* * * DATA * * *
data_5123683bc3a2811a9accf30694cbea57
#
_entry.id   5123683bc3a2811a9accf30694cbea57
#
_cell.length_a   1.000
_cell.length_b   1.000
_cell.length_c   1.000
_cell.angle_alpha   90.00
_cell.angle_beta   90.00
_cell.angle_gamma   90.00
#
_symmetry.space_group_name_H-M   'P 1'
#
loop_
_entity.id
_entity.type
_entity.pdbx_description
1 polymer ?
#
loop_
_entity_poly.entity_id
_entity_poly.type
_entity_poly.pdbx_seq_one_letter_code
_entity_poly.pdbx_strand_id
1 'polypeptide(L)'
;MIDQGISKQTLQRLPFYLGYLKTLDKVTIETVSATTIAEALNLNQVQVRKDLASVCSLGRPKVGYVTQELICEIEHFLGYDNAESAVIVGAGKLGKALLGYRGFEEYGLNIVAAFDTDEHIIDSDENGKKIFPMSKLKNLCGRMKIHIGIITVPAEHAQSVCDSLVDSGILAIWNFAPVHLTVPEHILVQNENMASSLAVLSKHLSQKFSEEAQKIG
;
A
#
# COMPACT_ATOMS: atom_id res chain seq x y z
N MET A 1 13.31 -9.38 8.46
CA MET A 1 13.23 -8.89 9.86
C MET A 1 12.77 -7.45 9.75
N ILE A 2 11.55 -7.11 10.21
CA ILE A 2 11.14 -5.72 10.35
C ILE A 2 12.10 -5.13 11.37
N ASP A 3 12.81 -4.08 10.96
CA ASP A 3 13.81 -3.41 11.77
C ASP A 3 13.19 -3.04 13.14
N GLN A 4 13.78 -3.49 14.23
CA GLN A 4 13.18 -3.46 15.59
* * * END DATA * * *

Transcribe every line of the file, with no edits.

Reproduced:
data_5123683bc3a2811a9accf30694cbea57
#
_entry.id   5123683bc3a2811a9accf30694cbea57
#
_cell.length_a   1.000
_cell.length_b   1.000
_cell.length_c   1.000
_cell.angle_alpha   90.00
_cell.angle_beta   90.00
_cell.angle_gamma   90.00
#
_symmetry.space_group_name_H-M   'P 1'
#
loop_
_entity.id
_entity.type
_entity.pdbx_description
1 polymer ?
#
loop_
_entity_poly.entity_id
_entity_poly.type
_entity_poly.pdbx_seq_one_letter_code
_entity_poly.pdbx_strand_id
1 'polypeptide(L)'
;MIDQGISKQTLQRLPFYLGYLKTLDKVTIETVSATTIAEALNLNQVQVRKDLASVCSLGRPKVGYVTQELICEIEHFLGYDNAESAVIVGAGKLGKALLGYRGFEEYGLNIVAAFDTDEHIIDSDENGKKIFPMSKLKNLCGRMKIHIGIITVPAEHAQSVCDSLVDSGILAIWNFAPVHLTVPEHILVQNENMASSLAVLSKHLSQKFSEEAQKIG
;
A
#
# COMPACT_ATOMS: atom_id res chain seq x y z
N MET A 1 13.31 -9.38 8.46
CA MET A 1 13.23 -8.89 9.86
C MET A 1 12.77 -7.45 9.75
N ILE A 2 11.55 -7.11 10.21
CA ILE A 2 11.14 -5.72 10.35
C ILE A 2 12.10 -5.13 11.37
N ASP A 3 12.81 -4.08 10.96
CA ASP A 3 13.81 -3.41 11.77
C ASP A 3 13.19 -3.04 13.14
N GLN A 4 13.78 -3.49 14.23
CA GLN A 4 13.18 -3.46 15.59